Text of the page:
The night sky above Scotland could become as important to tourism as its landscape by day, according to experts on space and tourism.
Science business boss Maarten de Vries said Scotland was one of a declining number of countries with large areas free of light pollution.
He also predicted a boom if Virgin Galactic flights launch from Moray.
The success of stargazing project “Dark Sky Scotland”, meanwhile, could see it being rolled out across the UK.
Mr de Vries, who runs Black Isle-based Going Nova – a business promoting science and technology – said Scotland has large areas unaffected by pollution from artificial lighting.
He said: “There is certainly an opportunity to come here because of our pristine skies.
“There are still places in South America, the States and Spain where astronomers go to, but there are fewer places because of light pollution encroaching from cities.
“The night sky could be as important for tourism as Scotland’s landscape.”
Scott Armstrong, VisitScotland’s regional director, agreed Scotland’s “dark skies” were a boon.
He said: “The Highlands and other areas of Scotland are perfect for stargazers.
“There are vast areas with dark skies and limited lighting which makes Scotland a must visit destination, offering a unique experience to our visitors.”
Mr de Vries, who also leads the campaign Spaceport Scotland, said the potential of Virgin Galactic launching flights to more than 60 miles above the Earth from a site in Scotland had huge implications for tourism.
He said: “I believe a spaceport in Moray would be the most significant thing to happen in the area since the Romans.”
Initially Virgin Galactic’s flights will go from the Mojave Spaceport in California.
However, Galactic’s president Will Whitehorn said RAF Lossiemouth – a military fast jet and rescue helicopter station – was still being considered as a launch site for future flights from the UK.
He told the BBC Scotland News website that the trials in the US were essential to Sir Richard Branson’s Virgin Galactic getting a Federal Aviation Administration licence – which would pave the way for commercial operations to begin.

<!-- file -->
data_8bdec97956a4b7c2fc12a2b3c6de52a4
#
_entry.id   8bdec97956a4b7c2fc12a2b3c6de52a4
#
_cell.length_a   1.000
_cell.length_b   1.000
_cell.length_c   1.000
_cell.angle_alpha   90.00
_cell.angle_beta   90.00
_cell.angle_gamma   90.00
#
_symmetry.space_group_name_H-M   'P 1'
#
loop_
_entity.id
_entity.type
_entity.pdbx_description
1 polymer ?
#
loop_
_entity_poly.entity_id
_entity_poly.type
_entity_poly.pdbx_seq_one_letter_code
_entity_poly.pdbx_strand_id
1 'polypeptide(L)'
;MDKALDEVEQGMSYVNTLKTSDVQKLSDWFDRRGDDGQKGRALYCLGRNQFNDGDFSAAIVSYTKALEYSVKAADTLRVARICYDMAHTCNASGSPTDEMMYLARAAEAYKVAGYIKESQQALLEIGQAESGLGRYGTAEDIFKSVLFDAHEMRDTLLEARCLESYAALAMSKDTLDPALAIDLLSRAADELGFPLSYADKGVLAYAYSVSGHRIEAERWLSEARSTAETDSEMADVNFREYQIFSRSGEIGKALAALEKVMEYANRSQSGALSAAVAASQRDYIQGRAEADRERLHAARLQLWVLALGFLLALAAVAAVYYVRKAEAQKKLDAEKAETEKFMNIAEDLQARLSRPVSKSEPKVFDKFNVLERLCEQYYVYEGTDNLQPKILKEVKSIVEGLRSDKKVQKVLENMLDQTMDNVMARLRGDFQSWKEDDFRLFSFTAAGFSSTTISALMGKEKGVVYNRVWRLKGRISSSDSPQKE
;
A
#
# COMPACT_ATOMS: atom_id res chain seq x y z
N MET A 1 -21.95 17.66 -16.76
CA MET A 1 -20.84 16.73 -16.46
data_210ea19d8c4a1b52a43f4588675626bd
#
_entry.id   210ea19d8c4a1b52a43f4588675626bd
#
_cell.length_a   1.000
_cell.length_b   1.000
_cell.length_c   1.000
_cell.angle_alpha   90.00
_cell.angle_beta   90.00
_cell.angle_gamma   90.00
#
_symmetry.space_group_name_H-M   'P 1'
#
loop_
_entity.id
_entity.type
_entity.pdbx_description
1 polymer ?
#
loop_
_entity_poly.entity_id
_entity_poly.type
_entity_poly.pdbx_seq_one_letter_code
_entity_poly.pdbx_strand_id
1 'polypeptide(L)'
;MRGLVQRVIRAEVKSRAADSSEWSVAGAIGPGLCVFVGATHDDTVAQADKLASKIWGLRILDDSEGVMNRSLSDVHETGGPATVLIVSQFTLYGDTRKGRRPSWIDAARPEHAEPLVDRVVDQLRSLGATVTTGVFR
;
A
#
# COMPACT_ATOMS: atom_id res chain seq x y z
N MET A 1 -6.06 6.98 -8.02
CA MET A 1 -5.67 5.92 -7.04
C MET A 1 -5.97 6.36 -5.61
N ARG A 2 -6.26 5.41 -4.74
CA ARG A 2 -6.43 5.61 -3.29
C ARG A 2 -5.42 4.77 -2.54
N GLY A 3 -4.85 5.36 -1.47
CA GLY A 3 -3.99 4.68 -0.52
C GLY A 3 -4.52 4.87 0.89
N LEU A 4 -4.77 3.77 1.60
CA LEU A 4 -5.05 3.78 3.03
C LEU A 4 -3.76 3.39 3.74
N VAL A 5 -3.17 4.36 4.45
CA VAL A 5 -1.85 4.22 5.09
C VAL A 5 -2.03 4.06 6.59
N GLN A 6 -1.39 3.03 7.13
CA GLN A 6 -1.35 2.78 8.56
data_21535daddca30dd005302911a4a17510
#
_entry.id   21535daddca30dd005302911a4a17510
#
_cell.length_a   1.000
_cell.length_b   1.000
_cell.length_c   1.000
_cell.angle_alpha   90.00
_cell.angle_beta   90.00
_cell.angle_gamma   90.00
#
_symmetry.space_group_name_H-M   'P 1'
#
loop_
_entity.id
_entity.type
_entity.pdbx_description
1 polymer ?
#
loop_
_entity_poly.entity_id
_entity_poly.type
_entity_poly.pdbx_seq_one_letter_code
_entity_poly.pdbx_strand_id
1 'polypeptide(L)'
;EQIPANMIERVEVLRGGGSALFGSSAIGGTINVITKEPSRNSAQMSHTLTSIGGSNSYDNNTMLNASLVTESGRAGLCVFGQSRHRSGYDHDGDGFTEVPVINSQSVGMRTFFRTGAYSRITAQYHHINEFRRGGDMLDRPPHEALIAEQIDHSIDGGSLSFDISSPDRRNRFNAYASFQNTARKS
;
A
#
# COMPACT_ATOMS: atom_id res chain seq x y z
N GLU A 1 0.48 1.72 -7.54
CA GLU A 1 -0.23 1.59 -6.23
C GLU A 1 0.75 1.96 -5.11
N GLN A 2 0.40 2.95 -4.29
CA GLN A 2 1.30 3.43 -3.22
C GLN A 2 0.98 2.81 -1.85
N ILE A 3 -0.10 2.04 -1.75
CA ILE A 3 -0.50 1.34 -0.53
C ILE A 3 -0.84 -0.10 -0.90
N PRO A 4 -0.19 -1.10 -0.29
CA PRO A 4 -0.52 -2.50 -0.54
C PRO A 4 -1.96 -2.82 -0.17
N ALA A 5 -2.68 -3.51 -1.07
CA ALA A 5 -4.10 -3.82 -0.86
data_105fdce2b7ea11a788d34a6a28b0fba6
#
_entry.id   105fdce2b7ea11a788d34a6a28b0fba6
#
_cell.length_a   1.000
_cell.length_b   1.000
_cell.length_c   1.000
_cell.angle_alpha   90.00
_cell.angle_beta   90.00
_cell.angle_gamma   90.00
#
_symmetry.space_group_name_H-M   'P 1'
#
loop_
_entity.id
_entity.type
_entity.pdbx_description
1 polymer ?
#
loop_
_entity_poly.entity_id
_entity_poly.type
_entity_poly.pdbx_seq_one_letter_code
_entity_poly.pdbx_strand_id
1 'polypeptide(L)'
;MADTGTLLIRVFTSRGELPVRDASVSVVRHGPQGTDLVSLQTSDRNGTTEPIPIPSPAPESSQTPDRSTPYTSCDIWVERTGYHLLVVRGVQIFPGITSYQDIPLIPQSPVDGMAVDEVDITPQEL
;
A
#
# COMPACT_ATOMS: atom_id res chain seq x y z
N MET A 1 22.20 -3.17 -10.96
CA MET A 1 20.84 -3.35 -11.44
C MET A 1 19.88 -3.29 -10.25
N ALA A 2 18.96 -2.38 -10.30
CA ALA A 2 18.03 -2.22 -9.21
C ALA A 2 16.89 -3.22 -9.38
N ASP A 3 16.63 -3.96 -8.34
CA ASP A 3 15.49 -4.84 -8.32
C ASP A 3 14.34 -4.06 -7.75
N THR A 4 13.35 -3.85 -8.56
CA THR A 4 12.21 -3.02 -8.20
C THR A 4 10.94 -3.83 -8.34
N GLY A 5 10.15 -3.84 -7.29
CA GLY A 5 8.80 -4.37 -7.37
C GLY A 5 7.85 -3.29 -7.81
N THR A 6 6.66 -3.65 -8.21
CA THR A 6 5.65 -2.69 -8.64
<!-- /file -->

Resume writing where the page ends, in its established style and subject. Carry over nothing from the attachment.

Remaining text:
He said: “We are now in the early test flying stage with the new space launch system in Mojave, California, with ground tests underway right now with a view to first flights in the next few weeks and our first test space flights within 18 months.
“We will then use the data to get our FAA licence to fly.
“We would then use this data to work out a regime to be negotiated in the UK with bodies such as the CAA and the MoD to get approvals for UK launches.”
Mr Whitehorn, who visited Lossiemouth in 2006, said the station had the edge on other possible UK sites – including the station’s runway and personnel’s expertise in supersonic flying and specialist fuel.
He said: “I looked at the facilities there and, along with a couple of other UK sites, it could be ideal for a summer flying programme in the future due to its long runway and clear airspace in the Moray Firth.
“The view of Scotland would be pretty spectacular as well. Permissions would be needed but will not be sought until we are ready.
“There are other possible sites, but all have downsides and a few have upsides.”
The chance of becoming an astronaut is likely to remain for a long time an option only for the rich. Tickets cost £100,000 each.
But in the case of any flights from Lossiemouth, Mr Whitehorn said he envisaged spin-offs such as spaceship spotters gathering to watch summer flights.
David Chalton, project officer of Dark Sky Scotland, said the last of the initiative’s funding was used in March.
But after drawing more than 5,000 people to 35 astronomy events held in places such as Edinburgh, Fife and Knoydart in the Highlands, fresh backing was being sought.
Mr Chalton said the project hoped to run activities throughout 2009, which will be the International Year of Astronomy.
“Until the funding situation is more clear, it is hard to say how much of a programme we will have, but we are very hopeful of getting at least a chunk of what we are looking for,” he said.
“At the same time, based on the success of Dark Sky Scotland, we are in the process of rolling out the project across the rest of the UK.
“Again, this is dependent on several funding bids, but we have already laid the foundations for 11 partnerships of organisations who are keen to deliver Dark Sky-style activities across the nine regions of England, and Wales and Northern Ireland.”
Based at the Royal Observatory Edinburgh, the project ran workshops for public bodies and individuals on how to incorporate astronomy into their activities.
Mr Chalton said an example of space tourism in practice was Galloway Astronomy Centre, a bed and breakfast with a small observatory.